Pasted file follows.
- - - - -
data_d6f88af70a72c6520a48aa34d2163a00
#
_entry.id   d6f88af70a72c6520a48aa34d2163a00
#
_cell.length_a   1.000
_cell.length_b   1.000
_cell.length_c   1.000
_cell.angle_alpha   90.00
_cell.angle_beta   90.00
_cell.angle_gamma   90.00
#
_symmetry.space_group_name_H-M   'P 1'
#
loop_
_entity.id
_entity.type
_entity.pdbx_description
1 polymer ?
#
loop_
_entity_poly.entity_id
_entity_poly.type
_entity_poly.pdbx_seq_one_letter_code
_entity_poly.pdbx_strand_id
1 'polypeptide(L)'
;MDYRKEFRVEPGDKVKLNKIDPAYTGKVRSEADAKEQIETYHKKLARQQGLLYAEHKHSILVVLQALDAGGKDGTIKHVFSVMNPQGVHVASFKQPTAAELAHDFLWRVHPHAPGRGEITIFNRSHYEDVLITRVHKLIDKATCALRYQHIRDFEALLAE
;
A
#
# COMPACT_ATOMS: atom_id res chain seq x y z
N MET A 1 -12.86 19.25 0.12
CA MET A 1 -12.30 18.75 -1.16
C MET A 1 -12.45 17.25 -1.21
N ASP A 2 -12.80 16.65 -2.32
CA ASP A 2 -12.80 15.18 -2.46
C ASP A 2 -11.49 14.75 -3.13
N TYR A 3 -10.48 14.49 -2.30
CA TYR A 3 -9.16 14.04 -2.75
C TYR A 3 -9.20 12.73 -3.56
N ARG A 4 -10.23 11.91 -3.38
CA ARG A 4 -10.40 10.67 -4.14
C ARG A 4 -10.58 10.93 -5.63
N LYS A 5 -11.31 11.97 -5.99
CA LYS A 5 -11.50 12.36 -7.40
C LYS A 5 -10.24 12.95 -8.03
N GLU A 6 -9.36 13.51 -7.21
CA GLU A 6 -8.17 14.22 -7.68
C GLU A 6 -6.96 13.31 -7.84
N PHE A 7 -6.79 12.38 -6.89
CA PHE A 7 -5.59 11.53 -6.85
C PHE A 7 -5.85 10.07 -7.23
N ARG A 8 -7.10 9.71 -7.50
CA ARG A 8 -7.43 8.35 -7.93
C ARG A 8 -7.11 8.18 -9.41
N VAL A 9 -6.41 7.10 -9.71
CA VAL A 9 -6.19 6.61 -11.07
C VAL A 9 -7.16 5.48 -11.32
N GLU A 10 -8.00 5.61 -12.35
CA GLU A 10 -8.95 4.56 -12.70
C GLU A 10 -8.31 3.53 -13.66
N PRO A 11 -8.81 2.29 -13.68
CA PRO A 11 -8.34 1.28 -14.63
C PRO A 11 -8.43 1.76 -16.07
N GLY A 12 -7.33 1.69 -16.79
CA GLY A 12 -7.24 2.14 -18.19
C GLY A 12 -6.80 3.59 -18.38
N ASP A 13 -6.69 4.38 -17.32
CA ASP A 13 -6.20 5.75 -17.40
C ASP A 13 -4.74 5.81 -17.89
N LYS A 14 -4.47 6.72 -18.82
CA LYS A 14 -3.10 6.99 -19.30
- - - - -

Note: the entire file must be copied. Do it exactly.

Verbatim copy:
data_d6f88af70a72c6520a48aa34d2163a00
#
_entry.id   d6f88af70a72c6520a48aa34d2163a00
#
_cell.length_a   1.000
_cell.length_b   1.000
_cell.length_c   1.000
_cell.angle_alpha   90.00
_cell.angle_beta   90.00
_cell.angle_gamma   90.00
#
_symmetry.space_group_name_H-M   'P 1'
#
loop_
_entity.id
_entity.type
_entity.pdbx_description
1 polymer ?
#
loop_
_entity_poly.entity_id
_entity_poly.type
_entity_poly.pdbx_seq_one_letter_code
_entity_poly.pdbx_strand_id
1 'polypeptide(L)'
;MDYRKEFRVEPGDKVKLNKIDPAYTGKVRSEADAKEQIETYHKKLARQQGLLYAEHKHSILVVLQALDAGGKDGTIKHVFSVMNPQGVHVASFKQPTAAELAHDFLWRVHPHAPGRGEITIFNRSHYEDVLITRVHKLIDKATCALRYQHIRDFEALLAE
;
A
#
# COMPACT_ATOMS: atom_id res chain seq x y z
N MET A 1 -12.86 19.25 0.12
CA MET A 1 -12.30 18.75 -1.16
C MET A 1 -12.45 17.25 -1.21
N ASP A 2 -12.80 16.65 -2.32
CA ASP A 2 -12.80 15.18 -2.46
C ASP A 2 -11.49 14.75 -3.13
N TYR A 3 -10.48 14.49 -2.30
CA TYR A 3 -9.16 14.04 -2.75
C TYR A 3 -9.20 12.73 -3.56
N ARG A 4 -10.23 11.91 -3.38
CA ARG A 4 -10.40 10.67 -4.14
C ARG A 4 -10.58 10.93 -5.63
N LYS A 5 -11.31 11.97 -5.99
CA LYS A 5 -11.50 12.36 -7.40
C LYS A 5 -10.24 12.95 -8.03
N GLU A 6 -9.36 13.51 -7.21
CA GLU A 6 -8.17 14.22 -7.68
C GLU A 6 -6.96 13.31 -7.84
N PHE A 7 -6.79 12.38 -6.89
CA PHE A 7 -5.59 11.53 -6.85
C PHE A 7 -5.85 10.07 -7.23
N ARG A 8 -7.10 9.71 -7.50
CA ARG A 8 -7.43 8.35 -7.93
C ARG A 8 -7.11 8.18 -9.41
N VAL A 9 -6.41 7.10 -9.71
CA VAL A 9 -6.19 6.61 -11.07
C VAL A 9 -7.16 5.48 -11.32
N GLU A 10 -8.00 5.61 -12.35
CA GLU A 10 -8.95 4.56 -12.70
C GLU A 10 -8.31 3.53 -13.66
N PRO A 11 -8.81 2.29 -13.68
CA PRO A 11 -8.34 1.28 -14.63
C PRO A 11 -8.43 1.76 -16.07
N GLY A 12 -7.33 1.69 -16.79
CA GLY A 12 -7.24 2.14 -18.19
C GLY A 12 -6.80 3.59 -18.38
N ASP A 13 -6.69 4.38 -17.32
CA ASP A 13 -6.20 5.75 -17.40
C ASP A 13 -4.74 5.81 -17.89
N LYS A 14 -4.47 6.72 -18.82
CA LYS A 14 -3.10 6.99 -19.30